While student engagement may always be a challenge for educators, one way to get their attention is to employ the social media apps they know and love. Our students are tech-smart and will be crazy about social media, whether we like it or not. So let’s get with the program (or the app)! Social media can be used for research, collaboration, and staying in contact, so there’s no reason we can’t integrate it into our lesson plans.
Here are some ideas for using Twitter, SnapChat, Instagram, and YouTube in your classroom.
With its 140-character limit, Twitter is the perfect tool for distilling information and crystallizing ideas. Start a classroom Twitter account and then have your students tweet the primary concept or most interesting thing about what they learned that day (or week).
With a quick and simple keyword search, you can find informative Twitter pages to fit almost any subject you teach. Once you’ve targeted the relevant pages or channels that you like, ask your students to follow them. Then, create a weekly assignment in which each student retweets their favorite finds, on your own classroom page.
Here are some examples of Twitter pages your students can follow:
Check out more Twitter ideas on TeachHub.
Snapchat is a mobile app for sharing photos and videos, which disappear from the screen within 10 seconds of being opened. It’s a perfect social vehicle for a Photography class – but its usefulness doesn’t end there.
Professor Britt from upstate New York has built Snapchat videos into his Psychology lessons. He posts "snaps" of real-life examples of his topics, immediately before exams, for his students to use as study aids. About 90% of his students are using these snaps when they study.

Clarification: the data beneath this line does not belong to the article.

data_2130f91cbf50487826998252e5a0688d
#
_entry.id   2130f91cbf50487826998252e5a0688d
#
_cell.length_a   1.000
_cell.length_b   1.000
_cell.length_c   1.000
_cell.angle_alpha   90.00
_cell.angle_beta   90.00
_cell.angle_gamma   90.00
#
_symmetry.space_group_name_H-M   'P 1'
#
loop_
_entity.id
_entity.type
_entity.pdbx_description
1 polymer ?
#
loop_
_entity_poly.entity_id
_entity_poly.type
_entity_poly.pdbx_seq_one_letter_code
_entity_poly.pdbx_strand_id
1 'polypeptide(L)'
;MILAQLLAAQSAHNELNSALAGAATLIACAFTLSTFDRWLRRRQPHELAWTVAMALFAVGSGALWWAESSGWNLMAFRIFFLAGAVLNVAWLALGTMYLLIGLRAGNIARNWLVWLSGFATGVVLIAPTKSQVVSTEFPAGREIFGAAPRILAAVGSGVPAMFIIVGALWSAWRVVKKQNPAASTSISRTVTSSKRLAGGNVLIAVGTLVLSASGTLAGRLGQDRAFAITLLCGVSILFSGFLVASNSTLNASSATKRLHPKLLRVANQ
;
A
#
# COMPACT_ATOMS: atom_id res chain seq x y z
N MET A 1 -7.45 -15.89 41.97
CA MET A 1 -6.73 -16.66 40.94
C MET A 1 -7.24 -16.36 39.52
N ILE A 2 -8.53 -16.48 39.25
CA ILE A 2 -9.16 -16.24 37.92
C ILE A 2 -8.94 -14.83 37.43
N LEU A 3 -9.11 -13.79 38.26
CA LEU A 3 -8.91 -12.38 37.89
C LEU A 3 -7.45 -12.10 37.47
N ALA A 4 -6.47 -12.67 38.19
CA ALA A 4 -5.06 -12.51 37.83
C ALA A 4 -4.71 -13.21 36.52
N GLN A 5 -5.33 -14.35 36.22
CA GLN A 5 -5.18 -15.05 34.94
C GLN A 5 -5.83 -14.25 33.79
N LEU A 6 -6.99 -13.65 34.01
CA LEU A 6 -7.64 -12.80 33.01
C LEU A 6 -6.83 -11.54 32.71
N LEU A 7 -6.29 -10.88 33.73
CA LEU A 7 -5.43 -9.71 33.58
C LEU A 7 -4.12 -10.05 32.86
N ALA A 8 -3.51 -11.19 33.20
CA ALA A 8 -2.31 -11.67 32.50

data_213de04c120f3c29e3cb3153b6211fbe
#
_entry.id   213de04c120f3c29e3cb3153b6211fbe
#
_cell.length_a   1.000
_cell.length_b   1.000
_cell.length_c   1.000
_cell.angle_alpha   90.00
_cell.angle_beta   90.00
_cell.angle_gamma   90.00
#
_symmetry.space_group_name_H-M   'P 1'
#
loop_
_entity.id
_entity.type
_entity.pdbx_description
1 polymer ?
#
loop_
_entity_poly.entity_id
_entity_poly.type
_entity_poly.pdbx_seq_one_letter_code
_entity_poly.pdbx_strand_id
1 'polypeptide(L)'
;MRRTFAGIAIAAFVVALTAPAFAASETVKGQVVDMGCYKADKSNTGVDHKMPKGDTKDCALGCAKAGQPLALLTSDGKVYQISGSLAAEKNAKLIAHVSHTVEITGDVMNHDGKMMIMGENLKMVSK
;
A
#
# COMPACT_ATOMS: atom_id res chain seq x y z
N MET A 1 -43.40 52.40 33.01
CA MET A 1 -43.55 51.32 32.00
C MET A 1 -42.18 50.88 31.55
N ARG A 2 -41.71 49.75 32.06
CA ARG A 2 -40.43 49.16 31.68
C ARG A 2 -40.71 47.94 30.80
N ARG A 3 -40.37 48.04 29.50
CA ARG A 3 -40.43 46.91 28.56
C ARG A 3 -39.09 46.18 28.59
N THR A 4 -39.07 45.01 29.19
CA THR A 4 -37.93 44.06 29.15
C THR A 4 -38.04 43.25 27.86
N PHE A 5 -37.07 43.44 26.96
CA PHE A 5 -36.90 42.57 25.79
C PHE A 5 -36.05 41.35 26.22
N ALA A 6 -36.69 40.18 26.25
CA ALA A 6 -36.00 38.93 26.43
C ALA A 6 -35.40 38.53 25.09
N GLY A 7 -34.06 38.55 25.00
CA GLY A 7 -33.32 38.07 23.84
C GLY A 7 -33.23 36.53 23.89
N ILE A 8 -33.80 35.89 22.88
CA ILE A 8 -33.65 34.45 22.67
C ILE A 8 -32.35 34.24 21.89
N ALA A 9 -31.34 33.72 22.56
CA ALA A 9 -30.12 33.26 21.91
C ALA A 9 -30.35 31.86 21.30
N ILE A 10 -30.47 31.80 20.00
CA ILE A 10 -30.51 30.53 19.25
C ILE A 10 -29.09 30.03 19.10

Snapchat can also be used to create tests or homework assignments. Post a photo or diagram that’s pertinent to your lesson and ask students to identify it, within the 10 seconds that the photo stays up after they open it. For example:
- Biology – post biological diagrams (of photosynthesis, for example) or photos of organisms, and ask students to identify them
- Chemistry – post chemical formulas and ask students to identify the substance, based on its molecular structure
- Math – exercise your students’ calculative powers by posting math problems they must solve in 10 seconds or less
- Current events – post a photo from the week’s news and ask students to write 1 or 2 sentences about the event or news item transpiring in the picture
Instagram is another photo-centric sharing app that you can use to engage your students and generate interactivity. Ideas for incorporating this tool include:
- Share field trip experiences – recruit student volunteers to act as “archivist” during field trips or other special class events
- Showcase student work – post photos of science projects or artwork
- Identify real-life examples – ask your students to find examples from their own lives that illustrate the concepts they learned in class. For example:
- A butterfly on a flower illustrates cross-pollination
- Architecture and nature may imitate geometrical shapes or illustrate the laws of physics
- Decomposing leaves indicate microbiology at work
For more ideas on using Instagram, read this article from We Are Teachers.
Kids love videos, and a YouTube addiction can actually become educational. Instruct your students to use YouTube channels like these for learning and research:
Conduct your own search to find channels that suit your class learning goals.
Would you love to take your students to some of the world’s great museums – but it’s simply not in the budget? Let them explore via YouTube:
And of course there are many other fascinating options. Your students can explore the whole world through YouTube.
How are you incorporating social media in your lesson plans? Share your ideas in our Comments section.